MILAN (Reuters) - Strong U.S. sales for Chrysler and growth in Brazil will help offset a weak European car market for Fiat SpA FIA.MI, which is tightening its grip on the U.S. automaker.
Fiat will report second-quarter results on Tuesday, incorporating Chrysler for the first time after raising its stake in the company past the 50 percent mark last month.
Fiat had taken an initial 20 percent of Chrysler two years ago under a bailout deal with the U.S. government.
Fiat CEO Sergio Marchionne, who also runs Chrysler, is expected to announce a unified management structure of 25 top executives for both companies, paving the way for a merger while making a Chrysler initial public offering less likely.
“In his mind, Marchionne already thinks of the two companies as a single entity,” said a source close to the situation.
Marchionne, who has made Fiat one of Europe’s top turnaround stories, wants to elevate the Italian carmaker to a global player through a revamped Chrysler. A merger would reduce costs and improve integration, helping to achieve a target of around 100 billion euros ($143.8 billion) in combined revenue by 2014.
“With the business strategies of Fiat and Chrysler irrevocably linked, we believe a merger is a logical next step,” said Goldman Sachs in a research note this week, reinstating Fiat as a “conviction buy” with a price target of 12.9 euros.
Second-quarter results consolidating Chrysler from May 24 are expected to show a trading profit of 485 million euros, according to an survey of analyst expectations distributed by Fiat.
Excluding Fiat’s luxury brands Ferrari and Maserati, Fiat will contribute 175 million euros of that total for the three months to June, compared with 155 million euros for Chrysler in the month of June alone.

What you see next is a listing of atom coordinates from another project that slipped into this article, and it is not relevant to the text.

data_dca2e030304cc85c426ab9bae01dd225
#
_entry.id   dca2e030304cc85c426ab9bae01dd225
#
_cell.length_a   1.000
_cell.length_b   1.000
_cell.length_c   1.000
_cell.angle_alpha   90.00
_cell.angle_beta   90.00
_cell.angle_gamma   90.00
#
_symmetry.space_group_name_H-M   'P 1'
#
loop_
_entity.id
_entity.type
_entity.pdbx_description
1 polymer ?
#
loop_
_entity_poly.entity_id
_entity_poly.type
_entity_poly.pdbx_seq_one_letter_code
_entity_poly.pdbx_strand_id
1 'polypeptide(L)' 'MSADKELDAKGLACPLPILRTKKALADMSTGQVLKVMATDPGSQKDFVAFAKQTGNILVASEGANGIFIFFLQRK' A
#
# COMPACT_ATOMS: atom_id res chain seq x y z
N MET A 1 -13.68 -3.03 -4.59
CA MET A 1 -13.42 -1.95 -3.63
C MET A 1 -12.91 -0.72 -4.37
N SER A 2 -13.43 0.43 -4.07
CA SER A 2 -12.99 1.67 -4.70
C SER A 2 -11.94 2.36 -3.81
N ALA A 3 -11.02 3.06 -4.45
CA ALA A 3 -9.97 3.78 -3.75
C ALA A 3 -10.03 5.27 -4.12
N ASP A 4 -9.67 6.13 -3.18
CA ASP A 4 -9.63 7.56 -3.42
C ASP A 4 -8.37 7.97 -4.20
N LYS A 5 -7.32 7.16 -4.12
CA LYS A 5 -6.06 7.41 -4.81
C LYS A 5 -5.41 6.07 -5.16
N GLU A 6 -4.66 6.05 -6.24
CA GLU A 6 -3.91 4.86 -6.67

Fiat is known for its relatively low-cost small cars, where profit margins are narrower, while Chrysler earns more money per unit from its sedans and SUVs.
“Chrysler will generate a lot more cashflow and growth than Fiat very soon,” said Bruno Lapierre, an analyst with brokerage Cheuvreux, explaining why Marchionne would want to take over all of the U.S.-based group.
Chrysler’s U.S. sales rose 21 percent in the first half of 2011, while Fiat’s European sales fell 12.7 percent in the same period.
Fiat is doing much better in Brazil, where it is the leader of a market that hit record sales in the first half of 2011 and is a key target for auto makers struggling with stagnating European sales.
The decision to hold Tuesday’s board meeting there highlights the growing importance of the area for Fiat.
Marchionne boosted Fiat’s stake in Chrysler cheaply and more quickly than expected. It has 53.5 percent after buying the U.S. Treasury’s and Canadian government’s stakes. [ID:nN1E76K14Y]
By the end of this year its holding will have risen to 58.5 percent -- an increase linked to Chrysler developing a car that gets 40 miles per gallon of gasoline.
But he needs to decide what to do with the 41.5 percent of Chrysler that is owned by VEBA, the United Auto Workers’ healthcare trust.
After initially planning an IPO that would allow VEBA to cash in on its stake, Marchionne now seems to be aiming to buy it -- although he says he is not in talks with VEBA yet.
If he goes for a full takeover of Chrysler, Marchionne will need to convince ratings agencies Moody’s and Fitch -- which have already warned they may downgrade Fiat’s debt -- that Fiat’s finances are solid enough.
That has led to speculation Fiat may float Ferrari, although Ferrari’s chairman said this week there was no plan to do so.
Additional reporting by Gianni Montani in Turin; Editing by David Holmes